OPEN MIC: Carnival Barking, or the Art of Reviewing Films

Will Stephenson—film student, columnist, curator, radio host and friend of GFI—looks at SOUL OF SAND and his own process for critiquing films

As an amateur critic and programmer based in Athens, Georgia, I spend a lot of time arguing the merits of films that many readers and viewers are otherwise just as happy ignoring, like stop-motion animation from the Czech Republic or 1940s zombie movies based on Jane Eyre. This is almost always rewarding and sometimes shockingly easy, as the greatness and/or strangeness of the objects can often speak for themselves, in which cases my job (which I feel lucky to have, even at an unprofessional level) consists of something like carnival barking.

But in writing about new art-house releases or curating a series with no readymade theme, the challenge (and appeal) generally involves attempting to dispel certain preconceptions about genres, national cinemas, and canons—all of which begin as useful classifications or critical tools, but can very easily lead to a disheartening reduction in the types of films people see and the ways they relate to them. The best critics work to collapse tired categories and oversimplifications, contesting and expanding our received notions about the medium. They surprise us, basically. And not to lapse into boosterism, but this is also a way of describing the Global Film Initiative’s objective, and it’s why I’ve enjoyed interning here. The films we distribute are difficult in that they come from disparate contexts and can operate on unfamiliar wavelengths, but they also strive for a kind of intense accessibility—thus the “cross-cultural understanding” part.

A good illustration of this paradox is Sidharth Srinivasan’s genuinely strange Soul of Sand, part of this year’s Global Lens series. The hero of the film is a meek-voiced everyman, a well-intentioned but credulous pushover. As a watchman absurdly tasked with guarding an abandoned mine, Bhanu is the vacant center around which the film’s deranged universe revolves. “The world is waiting for you,” his friend drunkenly advises, but Bhanu doesn’t seem to agree, or even really care.  At his post for hours on end, blank-faced and wielding his laughably ineffectual staff, he is content in his total deference to the callous authority of “The Master.”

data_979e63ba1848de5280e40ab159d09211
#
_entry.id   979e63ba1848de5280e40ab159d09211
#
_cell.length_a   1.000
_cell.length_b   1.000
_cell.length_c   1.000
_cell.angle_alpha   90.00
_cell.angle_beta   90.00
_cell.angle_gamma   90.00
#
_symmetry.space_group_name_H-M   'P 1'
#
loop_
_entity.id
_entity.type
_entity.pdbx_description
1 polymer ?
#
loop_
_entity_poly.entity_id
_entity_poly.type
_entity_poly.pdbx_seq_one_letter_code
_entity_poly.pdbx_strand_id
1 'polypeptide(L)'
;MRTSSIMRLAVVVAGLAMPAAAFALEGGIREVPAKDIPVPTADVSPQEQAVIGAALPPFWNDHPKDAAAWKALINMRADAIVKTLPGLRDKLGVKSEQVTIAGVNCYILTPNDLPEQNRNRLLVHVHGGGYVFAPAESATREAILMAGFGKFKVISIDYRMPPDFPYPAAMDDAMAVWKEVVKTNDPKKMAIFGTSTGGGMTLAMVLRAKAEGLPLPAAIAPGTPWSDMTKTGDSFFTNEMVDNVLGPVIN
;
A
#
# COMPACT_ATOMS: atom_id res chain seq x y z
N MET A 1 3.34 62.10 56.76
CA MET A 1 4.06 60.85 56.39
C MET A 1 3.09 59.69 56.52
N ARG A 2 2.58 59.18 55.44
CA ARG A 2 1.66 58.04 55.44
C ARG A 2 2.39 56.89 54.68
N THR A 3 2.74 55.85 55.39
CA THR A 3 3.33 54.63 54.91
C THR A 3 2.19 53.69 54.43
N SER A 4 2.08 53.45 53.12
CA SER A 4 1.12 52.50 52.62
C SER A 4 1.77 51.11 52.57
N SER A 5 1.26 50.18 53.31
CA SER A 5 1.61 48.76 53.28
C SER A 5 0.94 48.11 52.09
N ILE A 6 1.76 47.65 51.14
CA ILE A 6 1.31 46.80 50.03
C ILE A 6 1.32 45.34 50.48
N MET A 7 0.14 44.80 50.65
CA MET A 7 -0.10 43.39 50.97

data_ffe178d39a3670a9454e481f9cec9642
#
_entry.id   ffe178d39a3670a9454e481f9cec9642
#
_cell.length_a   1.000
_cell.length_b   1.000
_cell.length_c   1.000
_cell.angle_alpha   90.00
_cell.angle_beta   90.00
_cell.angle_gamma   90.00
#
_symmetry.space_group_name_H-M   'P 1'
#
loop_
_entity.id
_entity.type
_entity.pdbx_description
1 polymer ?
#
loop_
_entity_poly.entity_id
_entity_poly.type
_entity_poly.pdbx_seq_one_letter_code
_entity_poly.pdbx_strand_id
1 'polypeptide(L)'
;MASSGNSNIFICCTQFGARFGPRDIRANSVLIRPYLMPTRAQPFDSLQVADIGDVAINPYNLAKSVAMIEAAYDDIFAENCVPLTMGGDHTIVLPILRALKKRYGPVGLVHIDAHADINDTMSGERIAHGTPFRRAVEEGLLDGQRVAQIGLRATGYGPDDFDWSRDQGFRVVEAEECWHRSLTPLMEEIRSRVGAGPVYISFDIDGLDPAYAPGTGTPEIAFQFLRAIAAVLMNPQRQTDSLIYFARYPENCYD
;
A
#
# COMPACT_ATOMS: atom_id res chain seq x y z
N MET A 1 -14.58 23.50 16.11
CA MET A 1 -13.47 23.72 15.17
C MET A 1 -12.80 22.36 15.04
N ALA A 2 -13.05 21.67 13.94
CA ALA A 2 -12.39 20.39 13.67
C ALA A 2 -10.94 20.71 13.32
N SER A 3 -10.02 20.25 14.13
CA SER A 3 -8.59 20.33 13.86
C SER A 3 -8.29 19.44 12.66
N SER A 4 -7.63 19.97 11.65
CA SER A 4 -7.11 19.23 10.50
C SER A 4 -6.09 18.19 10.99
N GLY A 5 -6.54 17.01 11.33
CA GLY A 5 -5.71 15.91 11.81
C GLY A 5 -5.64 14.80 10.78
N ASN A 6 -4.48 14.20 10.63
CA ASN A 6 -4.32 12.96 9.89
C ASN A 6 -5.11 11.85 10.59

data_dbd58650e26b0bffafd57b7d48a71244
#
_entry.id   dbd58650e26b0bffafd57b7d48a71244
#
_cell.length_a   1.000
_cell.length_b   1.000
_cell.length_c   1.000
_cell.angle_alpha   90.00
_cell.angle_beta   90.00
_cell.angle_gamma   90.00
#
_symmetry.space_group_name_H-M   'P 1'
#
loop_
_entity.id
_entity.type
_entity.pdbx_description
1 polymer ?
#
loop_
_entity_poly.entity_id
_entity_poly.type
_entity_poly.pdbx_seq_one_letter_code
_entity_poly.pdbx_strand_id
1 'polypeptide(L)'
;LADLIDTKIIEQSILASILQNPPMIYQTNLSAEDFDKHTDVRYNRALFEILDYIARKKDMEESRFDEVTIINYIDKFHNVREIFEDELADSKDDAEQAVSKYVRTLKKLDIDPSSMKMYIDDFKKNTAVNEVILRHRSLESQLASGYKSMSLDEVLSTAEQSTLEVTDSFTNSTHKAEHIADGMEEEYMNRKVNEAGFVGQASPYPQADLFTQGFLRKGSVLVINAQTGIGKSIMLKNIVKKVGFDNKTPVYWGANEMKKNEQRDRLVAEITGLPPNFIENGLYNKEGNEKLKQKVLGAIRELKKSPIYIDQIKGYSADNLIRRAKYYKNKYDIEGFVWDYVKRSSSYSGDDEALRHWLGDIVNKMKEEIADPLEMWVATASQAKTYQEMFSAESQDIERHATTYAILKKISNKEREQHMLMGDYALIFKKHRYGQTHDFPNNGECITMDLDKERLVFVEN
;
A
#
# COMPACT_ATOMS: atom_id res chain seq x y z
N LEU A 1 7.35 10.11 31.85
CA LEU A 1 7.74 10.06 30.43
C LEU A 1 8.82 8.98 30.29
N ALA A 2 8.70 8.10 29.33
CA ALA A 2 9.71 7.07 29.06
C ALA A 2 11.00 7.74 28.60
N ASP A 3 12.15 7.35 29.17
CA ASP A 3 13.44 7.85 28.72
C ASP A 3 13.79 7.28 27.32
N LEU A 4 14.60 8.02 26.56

This is the sinister logic of Srinivasan’s film, in which a bleak chain of submission and exploitation links a set of characters as distinctive as they are oddly familiar. If Bhanu is an icon of passive bewilderment, he finds his opposite in the film’s most bizarre villain, a disturbingly efficient, axe-wielding bounty hunter (called “The Stranger” in the closing credits) pitched somewhere between Clint Eastwood’s Man with No Name and the demonic biker from Raising Arizona. The film is structured on these sorts of contrasts, unhappy clashes between forces unable to coexist: an opening montage starts with wide-open fields and discarded huts, then shifts sharply to smog and traffic and industrial atmosphere, a transition marked by a street sign boasting the phrase “Building a Better Future.”

Of course, the characters in Soul of Sand have no futures. The film’s grim vision of a modernity haunted by traces of archaic value systems doesn’t leave them many options. Accordingly, the filmmakers blend art-house influences with horror and thriller conventions, forming something in-between, difficult to classify. Meditative stretches of dreams or boredom are interspersed with brash, pulp action, a balancing act that succeeds more often than not. The hallucinatory quality of the violence seems indebted to filmmakers like Buñuel (a stated influence), Franju, and Cronenberg, while the unsettling score by Jona Kompa, with its synth strings and deep, resonating room tones, recalls Angelo Badalamenti’s work with David Lynch. Srinivasan’s is unmistakably a distinct cinematic voice, however, and Soul of Sand works as a startling and imaginative engagement with India’s present.

And really the film is successful exactly for its subversion of that lazy binary opposition between pop and high-art that trails so many discussions of Indian cinema (and really any kind of cinema), pitting Bollywood against the social realism of a Satyajit Ray or Ritwik Ghatak. Soul of Sand dodges the pigeonhole and goes for broke in the process. It’s a fun viewing and an uncomfortable viewing, and what’s the difference?

Will Stephenson studies Film and Comparative Literature at the University of Georgia in Athens, where he works as a DJ for radio station WUOG, film columnist for the magazine Athens Food & Culture, and curator for a weekly film series sponsored by the university’s arts initiative, Ideas for Creative Exploration (ICE). He is currently an intern at the Global Film Initiative.

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